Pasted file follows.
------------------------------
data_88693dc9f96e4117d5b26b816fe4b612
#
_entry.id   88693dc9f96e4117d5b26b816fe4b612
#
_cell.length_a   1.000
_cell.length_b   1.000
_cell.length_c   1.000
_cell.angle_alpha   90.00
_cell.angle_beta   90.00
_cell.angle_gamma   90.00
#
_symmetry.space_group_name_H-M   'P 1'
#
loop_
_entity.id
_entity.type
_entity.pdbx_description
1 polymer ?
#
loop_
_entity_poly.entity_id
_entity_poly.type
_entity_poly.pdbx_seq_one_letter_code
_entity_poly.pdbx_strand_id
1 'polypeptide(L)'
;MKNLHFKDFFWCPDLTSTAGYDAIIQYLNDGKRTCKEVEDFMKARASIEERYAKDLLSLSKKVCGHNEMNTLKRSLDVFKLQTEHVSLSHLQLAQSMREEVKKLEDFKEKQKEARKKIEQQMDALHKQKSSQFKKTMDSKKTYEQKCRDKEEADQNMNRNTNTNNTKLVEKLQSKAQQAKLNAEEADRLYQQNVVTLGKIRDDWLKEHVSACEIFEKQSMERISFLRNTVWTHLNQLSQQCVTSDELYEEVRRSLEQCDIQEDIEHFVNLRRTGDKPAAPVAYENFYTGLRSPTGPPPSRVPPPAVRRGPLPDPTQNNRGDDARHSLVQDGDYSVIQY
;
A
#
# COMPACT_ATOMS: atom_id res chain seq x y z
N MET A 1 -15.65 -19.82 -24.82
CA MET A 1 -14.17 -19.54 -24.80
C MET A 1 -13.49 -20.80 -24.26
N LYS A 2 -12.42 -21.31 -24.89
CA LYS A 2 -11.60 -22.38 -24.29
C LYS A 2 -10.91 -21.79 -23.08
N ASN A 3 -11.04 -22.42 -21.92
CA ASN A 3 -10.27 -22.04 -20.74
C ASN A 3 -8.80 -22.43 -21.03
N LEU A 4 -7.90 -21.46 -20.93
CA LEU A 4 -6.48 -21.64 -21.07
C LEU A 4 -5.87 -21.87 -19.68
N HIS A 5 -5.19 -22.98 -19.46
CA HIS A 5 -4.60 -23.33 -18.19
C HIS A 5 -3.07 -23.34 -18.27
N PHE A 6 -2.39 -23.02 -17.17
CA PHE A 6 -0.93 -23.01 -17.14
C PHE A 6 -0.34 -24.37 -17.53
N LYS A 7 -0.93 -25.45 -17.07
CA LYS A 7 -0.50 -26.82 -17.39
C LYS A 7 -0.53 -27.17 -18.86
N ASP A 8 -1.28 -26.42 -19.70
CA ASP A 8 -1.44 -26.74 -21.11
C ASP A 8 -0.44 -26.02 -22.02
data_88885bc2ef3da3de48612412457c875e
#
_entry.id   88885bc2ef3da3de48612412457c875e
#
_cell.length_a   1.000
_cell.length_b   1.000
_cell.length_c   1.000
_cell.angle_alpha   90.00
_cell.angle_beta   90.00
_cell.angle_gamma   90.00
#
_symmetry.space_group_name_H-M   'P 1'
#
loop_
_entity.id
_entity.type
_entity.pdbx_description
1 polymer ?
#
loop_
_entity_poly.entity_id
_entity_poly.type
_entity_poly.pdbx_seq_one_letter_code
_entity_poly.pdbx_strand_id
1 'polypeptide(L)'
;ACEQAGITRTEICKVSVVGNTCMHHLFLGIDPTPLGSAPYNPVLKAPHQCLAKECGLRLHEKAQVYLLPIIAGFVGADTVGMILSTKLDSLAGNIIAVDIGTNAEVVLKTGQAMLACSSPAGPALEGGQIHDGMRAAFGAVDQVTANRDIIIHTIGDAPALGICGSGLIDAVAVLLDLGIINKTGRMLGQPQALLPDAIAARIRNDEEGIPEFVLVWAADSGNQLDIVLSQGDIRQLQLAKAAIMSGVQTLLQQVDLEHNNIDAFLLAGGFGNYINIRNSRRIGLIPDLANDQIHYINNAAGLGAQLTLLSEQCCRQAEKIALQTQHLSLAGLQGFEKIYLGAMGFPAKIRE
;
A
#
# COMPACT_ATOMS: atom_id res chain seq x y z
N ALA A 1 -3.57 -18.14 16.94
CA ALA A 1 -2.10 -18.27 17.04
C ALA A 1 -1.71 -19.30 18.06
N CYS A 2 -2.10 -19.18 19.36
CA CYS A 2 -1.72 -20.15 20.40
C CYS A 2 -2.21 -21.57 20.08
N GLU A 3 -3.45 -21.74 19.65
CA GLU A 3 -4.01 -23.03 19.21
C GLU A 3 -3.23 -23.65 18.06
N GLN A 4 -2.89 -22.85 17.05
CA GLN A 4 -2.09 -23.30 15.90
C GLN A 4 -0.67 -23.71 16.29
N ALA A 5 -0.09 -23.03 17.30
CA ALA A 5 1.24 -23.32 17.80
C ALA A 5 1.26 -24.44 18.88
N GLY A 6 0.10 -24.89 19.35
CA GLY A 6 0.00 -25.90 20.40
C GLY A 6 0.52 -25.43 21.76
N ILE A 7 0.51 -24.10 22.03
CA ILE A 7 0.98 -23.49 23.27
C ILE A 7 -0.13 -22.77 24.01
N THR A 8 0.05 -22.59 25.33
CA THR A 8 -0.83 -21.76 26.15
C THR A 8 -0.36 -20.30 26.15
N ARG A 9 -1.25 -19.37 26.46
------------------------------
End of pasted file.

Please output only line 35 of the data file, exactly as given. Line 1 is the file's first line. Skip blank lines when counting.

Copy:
CA LYS A 2 -11.60 -22.38 -24.29